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Pocket sized genone sequencing ?

Comments

  • Registered Users Posts: 884 ✭✭✭ Dingle_berry


    Interesting times ahead! But what's underplayed in those articles is the bioinformatics required to translate the sequencing into meaningful data. And then the knowledge of how genome actually affects phenotype... is the general public ready for the ability to know wether they share genes with most other Heart attack / dementia sufferers?


  • Moderators, Recreation & Hobbies Moderators, Science, Health & Environment Moderators, Technology & Internet Moderators Posts: 84,742 Mod ✭✭✭✭ Capt'n Midnight


    Had the heel prick samples been kept and anonymised we could in theory done a mass screening to predict the prevalence of certain markers , and used the info to budget for future health spending.

    But yes DNA is a bit like an ancient writing system that we have only partially deciphered.


  • Moderators, Science, Health & Environment Moderators Posts: 4,501 Mod ✭✭✭✭ Tree


    I want to see the miniions stuck on to a phone and the informatics done there and then :D but I might be overestimating the capabilities of phones and the miniion's capability of being swung around beside your head making the odd call... oh no, uploaded data to the server while roaming is how much per kb??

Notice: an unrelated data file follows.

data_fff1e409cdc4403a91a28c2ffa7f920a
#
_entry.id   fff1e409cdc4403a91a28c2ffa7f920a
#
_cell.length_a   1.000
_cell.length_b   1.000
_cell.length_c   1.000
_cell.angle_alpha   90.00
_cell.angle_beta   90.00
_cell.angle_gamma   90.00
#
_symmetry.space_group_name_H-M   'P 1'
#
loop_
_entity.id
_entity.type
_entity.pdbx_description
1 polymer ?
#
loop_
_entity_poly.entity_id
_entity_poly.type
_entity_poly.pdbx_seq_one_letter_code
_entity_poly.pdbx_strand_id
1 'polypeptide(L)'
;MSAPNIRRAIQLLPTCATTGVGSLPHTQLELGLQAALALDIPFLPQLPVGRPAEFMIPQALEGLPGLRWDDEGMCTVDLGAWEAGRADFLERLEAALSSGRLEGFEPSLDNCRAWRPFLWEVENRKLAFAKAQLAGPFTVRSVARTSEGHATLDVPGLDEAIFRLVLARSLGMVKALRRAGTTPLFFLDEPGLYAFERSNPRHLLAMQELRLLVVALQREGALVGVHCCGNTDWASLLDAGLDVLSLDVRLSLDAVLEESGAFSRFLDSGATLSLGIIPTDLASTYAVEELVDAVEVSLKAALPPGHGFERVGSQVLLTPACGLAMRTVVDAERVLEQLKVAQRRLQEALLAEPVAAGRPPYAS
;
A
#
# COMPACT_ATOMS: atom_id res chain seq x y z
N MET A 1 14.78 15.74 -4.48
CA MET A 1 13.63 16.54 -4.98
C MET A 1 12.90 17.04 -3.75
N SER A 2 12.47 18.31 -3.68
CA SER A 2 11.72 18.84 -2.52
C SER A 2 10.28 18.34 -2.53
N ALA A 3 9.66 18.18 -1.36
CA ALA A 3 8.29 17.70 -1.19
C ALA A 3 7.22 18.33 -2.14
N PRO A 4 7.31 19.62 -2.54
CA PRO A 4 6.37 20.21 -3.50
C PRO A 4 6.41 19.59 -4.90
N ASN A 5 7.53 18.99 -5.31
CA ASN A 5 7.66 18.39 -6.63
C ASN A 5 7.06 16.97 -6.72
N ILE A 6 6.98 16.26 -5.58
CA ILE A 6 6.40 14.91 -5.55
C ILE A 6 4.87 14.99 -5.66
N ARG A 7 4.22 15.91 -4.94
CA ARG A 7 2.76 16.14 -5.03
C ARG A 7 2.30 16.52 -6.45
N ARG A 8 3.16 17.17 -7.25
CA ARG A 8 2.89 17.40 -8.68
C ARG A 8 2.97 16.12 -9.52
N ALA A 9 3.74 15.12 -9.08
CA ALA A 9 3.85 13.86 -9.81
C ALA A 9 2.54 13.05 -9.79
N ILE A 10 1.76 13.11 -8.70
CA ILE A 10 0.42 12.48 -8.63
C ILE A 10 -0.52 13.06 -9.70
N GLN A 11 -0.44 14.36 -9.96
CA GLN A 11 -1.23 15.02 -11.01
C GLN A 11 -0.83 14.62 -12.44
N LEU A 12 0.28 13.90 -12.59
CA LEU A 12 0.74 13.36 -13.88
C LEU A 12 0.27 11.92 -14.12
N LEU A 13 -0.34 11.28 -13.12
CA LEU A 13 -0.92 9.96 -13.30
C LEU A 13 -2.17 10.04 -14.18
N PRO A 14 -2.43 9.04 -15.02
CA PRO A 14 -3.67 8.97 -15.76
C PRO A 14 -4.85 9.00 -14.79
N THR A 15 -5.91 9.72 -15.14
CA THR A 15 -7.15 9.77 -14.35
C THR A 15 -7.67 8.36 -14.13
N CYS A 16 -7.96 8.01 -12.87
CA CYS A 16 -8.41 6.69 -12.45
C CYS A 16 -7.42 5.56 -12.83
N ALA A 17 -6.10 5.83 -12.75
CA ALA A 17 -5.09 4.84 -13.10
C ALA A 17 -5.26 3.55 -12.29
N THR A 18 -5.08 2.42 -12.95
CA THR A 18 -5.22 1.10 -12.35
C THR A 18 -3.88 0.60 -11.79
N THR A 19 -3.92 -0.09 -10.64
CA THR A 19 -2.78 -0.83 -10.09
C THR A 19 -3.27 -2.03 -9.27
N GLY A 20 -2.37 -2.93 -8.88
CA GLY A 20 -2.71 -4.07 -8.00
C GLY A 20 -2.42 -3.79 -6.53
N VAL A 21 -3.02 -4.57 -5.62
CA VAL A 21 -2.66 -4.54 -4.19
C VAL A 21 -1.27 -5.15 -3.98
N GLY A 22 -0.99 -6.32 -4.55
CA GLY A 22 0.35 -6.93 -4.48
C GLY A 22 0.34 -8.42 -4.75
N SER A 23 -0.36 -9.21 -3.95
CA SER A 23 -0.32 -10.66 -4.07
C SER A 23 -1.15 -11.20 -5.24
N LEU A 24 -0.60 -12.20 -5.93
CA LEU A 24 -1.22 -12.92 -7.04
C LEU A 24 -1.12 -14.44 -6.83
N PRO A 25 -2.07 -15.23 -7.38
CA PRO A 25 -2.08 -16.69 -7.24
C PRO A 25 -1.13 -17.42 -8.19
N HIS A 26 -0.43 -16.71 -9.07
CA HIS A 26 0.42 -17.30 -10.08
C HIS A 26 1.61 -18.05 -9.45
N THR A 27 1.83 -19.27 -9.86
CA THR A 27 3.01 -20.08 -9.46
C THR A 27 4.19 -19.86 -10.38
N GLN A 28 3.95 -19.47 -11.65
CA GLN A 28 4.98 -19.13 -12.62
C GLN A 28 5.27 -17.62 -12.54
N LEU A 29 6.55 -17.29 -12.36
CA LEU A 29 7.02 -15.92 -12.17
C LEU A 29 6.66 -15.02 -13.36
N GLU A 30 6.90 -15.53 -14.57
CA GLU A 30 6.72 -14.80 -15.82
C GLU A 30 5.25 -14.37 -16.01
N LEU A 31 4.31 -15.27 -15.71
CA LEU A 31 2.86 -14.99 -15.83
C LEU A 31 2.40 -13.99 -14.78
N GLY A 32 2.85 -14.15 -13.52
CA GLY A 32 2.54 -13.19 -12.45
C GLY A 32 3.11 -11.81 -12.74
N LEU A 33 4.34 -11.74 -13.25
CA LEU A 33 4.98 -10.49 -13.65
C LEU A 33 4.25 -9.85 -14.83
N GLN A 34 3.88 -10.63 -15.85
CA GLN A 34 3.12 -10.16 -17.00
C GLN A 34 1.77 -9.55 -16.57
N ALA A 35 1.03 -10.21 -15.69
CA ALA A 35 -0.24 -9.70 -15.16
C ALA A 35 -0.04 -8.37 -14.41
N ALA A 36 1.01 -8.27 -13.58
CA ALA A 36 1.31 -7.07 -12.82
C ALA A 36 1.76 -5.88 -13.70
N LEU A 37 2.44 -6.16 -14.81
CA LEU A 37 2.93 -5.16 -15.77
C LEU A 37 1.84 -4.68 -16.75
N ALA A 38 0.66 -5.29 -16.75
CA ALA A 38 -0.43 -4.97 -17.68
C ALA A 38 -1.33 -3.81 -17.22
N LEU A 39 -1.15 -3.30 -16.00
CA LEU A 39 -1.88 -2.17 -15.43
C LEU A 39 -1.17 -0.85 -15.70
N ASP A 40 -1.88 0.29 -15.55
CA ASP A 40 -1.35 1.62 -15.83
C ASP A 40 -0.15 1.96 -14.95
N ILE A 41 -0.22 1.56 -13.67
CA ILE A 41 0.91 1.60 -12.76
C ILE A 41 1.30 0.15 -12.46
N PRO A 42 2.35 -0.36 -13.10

• Registered Users Posts: 284 ✭✭ josey_whale


    Oxford nanopore are developing a system for a phone - The smidegION. This device has 256 channels/flow cell. Channel = pores. The minION has 512. The big advantage nanopore sequencing has over sequencing by synthesis methods such as Illumina sequencing is the read length. In that most recent paper they were able to get read lengths of up to 882kb - incredible! With these sorts of read lengths, you can accurately determine telomere repeat lengths and other regions with a lot of repeats. Another cool thing about this technology is the ability to directly sequence RNA without the need for RT.

    The above said, an issue with Oxford Nanopore's technology, is that the pores are actually pore proteins (an engineered E. coli pore protein - CsgG). Although the minION software can predict the number of functional pores before a run is started, typically only 300 of these are functional. Also, they need to be stored at 2-8C and have a relatively short shelf life (2months). Another issue is the sequencing accuracy. It's in the order of 98-99% - very good, but for many applications not good enough. It will improve though.

    The next generation sequencing -4th gen (if we call Oxford nanopore sequencing 3rd generation), will do away with biological pores altogether. It will be a solid state pore. There is some really cool research going on in this area. Theoretically, sequencing speeds could be in the order of 10^6 - 10^7 bases/second. Just think how scalable this could be. A further application of solid state nanopores will be the ability to sequence proteins.

    Oh, and just to add - Don't forget that DNA is the ultimate information storage molecule. Nanopore sequencing is is exactly the kind of technology that will be required when DNA starts to be used for data storage.


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